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Caring for chickens, cleaning barn stalls, and learning to live in sub-zero temperatures were all part of Charlie's experiences at the North Country School in the Adirondacks over Presidents Day Weekend. Read on to learn more!

In My Own Words: Charlie Ackermann '25
adawson

Charlie Ackermann '25 was one of five Middle Schoolers who spent six days over Presidents Day Weekend at the North Country School (NCS) in the Adirondacks, as part of a Pingry Global Field Studies Program. As he shares, their learning was hands-on, experiential, and yes, cold!

 

By Charlie Ackermann '25

We walked in after the five-hour drive from Basking Ridge, N.J. The "Rock-E House" is what they call it [named for NCS benefactor Eileen Rockefeller Growald]. A big house—three floors, and nothing but space. The icicles on the roof sparkled like a starry night. This is gonna be a good one, I thought. 

Driving down the road to do barn chores, it was -9º. Inside the van it was probably 0º. As we got on the road, we noticed the windshield. Foggy and bitter, that of an old man. We pulled over and cleaned off the windshield. Well, [Middle School Dean of Students] Mr. Coakley did. Juan, Jai, and I sat in the car, shivering. 

Eventually, we pulled up to the barn and walked around the gleaming, red gate and into the facility. In addition to the four of us, North Country School (NCS) students helped care for the horses, chickens, goats, sheep, ram, and ducks. Usually, there are around 15 NCS kids helping out. Today, there were five. Ten people in all—the four of us from Pingry, the head farmer, and the five NCS kids. 10 PEOPLE, and 34 chickens, five ducks, 10 sheep, two goats, 11 horses, and one ram. We had to clean and replenish all of their areas, whether it was to collect the eggs or clear the manure and add new shavings to help the animals live in cleaner stalls.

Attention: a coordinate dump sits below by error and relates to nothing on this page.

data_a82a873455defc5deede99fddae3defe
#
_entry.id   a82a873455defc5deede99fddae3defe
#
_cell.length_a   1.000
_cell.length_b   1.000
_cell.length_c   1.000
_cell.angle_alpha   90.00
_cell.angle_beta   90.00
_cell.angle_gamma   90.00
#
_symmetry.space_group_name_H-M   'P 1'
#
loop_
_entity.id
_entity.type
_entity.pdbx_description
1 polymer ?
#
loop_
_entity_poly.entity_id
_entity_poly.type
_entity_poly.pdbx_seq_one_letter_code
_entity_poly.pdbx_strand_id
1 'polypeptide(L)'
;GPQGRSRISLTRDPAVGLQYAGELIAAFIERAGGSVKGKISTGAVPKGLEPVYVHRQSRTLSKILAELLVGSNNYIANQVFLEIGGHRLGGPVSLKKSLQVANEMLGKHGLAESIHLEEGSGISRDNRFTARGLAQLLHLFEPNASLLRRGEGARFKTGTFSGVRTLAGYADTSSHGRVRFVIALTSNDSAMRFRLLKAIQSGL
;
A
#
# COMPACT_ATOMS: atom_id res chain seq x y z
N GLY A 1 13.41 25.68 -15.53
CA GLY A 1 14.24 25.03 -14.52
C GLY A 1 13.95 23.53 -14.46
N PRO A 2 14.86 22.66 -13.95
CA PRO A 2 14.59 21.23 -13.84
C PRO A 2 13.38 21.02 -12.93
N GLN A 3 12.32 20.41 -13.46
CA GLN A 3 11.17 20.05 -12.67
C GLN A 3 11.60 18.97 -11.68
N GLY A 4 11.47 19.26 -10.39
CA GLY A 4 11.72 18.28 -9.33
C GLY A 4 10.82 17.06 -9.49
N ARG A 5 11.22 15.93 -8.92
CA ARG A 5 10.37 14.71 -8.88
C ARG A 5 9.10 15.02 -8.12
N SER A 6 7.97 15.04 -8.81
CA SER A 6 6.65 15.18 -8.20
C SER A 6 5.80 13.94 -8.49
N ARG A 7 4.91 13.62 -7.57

It was now -5º. As I raked the manure out of the stalls, I dropped a piece. The sound when it hit the cement was a noise that I never knew poop could make. It clattered, and it sounded like I dropped a rock on the ground. It hit hard, and sort of bounced up. That's when I knew that what I was doing was what a lot of people aren't willing to do. Kudos to the NCS kids, who freeze their you-know-what off every day to help these animals.

From this trip, I learned that hard work pays off. Of course, this is a common saying, but in this case, it's very obvious. You help the animals, and they become healthy and prepared to continue the journey that everyone ventures on—life. Life is what it's about. To live it well, and happily. To live it purely. There's a sensation of satisfaction, to let Him and everyone else know that you've been your best self. That's what matters.
 

Photos: Charlie (top, center) and fellow Pingry Middle Schoolers greet NCS fowl; the group snowshoes across Round Lake on the school's campus.


Contact: Andrea Dawson, Senior Writer, adawson@pingry.org